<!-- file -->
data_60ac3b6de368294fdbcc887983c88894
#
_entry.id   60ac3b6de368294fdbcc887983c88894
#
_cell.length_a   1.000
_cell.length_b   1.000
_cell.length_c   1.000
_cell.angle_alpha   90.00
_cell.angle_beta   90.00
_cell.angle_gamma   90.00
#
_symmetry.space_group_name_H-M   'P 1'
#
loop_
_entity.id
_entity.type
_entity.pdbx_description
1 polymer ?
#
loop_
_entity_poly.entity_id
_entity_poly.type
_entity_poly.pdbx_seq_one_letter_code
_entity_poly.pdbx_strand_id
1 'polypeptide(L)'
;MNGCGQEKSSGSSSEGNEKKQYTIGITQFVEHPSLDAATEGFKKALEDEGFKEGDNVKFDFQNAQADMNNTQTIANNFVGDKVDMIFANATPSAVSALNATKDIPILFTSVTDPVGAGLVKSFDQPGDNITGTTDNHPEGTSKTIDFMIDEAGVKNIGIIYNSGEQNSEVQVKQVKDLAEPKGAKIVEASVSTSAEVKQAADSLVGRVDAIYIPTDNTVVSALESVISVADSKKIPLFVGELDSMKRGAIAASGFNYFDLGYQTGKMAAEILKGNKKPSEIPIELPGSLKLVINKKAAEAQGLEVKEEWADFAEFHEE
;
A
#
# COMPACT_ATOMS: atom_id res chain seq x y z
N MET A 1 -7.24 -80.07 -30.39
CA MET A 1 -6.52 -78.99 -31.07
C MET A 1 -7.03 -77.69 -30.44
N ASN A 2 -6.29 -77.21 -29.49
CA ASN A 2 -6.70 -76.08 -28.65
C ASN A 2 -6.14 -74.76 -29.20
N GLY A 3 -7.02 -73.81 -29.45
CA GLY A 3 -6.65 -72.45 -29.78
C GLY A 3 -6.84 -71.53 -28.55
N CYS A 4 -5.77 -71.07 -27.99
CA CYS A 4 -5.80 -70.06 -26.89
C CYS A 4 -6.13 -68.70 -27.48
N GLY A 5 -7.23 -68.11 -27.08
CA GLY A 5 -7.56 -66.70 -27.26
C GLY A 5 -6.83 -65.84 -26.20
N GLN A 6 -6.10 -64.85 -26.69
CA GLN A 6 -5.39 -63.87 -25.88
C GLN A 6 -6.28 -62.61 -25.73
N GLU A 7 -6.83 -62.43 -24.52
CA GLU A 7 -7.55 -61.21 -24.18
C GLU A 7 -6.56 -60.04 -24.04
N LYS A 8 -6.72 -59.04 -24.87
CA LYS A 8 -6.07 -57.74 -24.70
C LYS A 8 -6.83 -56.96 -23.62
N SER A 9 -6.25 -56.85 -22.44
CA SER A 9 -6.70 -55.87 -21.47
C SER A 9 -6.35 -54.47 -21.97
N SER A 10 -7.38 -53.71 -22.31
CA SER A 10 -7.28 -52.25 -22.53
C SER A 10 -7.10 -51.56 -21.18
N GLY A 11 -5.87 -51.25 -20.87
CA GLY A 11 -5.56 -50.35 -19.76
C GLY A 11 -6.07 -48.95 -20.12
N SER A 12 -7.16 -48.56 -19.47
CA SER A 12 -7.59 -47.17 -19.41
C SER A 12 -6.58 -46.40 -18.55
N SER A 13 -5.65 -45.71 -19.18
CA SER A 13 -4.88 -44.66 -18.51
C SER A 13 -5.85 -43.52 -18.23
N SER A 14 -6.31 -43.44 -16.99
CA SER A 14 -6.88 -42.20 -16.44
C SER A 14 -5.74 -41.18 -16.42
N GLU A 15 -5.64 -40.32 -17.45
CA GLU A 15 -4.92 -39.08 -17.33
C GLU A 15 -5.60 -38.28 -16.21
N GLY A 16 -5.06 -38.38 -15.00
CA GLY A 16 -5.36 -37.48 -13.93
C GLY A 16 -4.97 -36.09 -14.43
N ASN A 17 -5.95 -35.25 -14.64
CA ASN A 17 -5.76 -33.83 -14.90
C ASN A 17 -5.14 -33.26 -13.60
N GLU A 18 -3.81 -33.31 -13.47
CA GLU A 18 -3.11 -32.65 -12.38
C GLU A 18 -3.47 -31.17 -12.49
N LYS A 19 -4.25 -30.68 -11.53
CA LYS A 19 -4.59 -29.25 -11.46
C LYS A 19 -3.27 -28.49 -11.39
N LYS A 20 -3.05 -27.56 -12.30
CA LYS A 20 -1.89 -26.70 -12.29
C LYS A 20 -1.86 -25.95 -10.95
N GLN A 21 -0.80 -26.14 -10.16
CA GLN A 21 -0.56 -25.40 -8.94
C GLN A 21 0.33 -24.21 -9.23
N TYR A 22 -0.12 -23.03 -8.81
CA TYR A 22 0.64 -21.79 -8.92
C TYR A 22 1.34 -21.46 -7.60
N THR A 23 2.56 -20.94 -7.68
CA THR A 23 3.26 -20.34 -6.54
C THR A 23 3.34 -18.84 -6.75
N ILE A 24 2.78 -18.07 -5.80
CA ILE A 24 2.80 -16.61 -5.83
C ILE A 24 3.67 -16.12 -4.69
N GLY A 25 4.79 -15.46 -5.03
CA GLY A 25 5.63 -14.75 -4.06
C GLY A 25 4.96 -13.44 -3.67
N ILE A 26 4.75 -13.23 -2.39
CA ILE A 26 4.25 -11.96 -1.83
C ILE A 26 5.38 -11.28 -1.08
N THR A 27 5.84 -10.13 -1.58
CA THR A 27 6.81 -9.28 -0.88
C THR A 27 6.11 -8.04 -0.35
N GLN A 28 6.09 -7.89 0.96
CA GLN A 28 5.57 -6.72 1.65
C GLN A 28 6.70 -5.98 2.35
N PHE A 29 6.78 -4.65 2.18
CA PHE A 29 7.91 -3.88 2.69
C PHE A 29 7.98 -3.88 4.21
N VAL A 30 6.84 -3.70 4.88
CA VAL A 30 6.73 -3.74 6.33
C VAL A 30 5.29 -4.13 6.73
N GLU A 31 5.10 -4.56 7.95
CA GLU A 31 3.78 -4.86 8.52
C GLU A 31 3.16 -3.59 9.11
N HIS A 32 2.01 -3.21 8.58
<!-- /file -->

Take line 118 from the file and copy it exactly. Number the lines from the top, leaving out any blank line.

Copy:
N VAL A 30 6.84 -3.70 4.88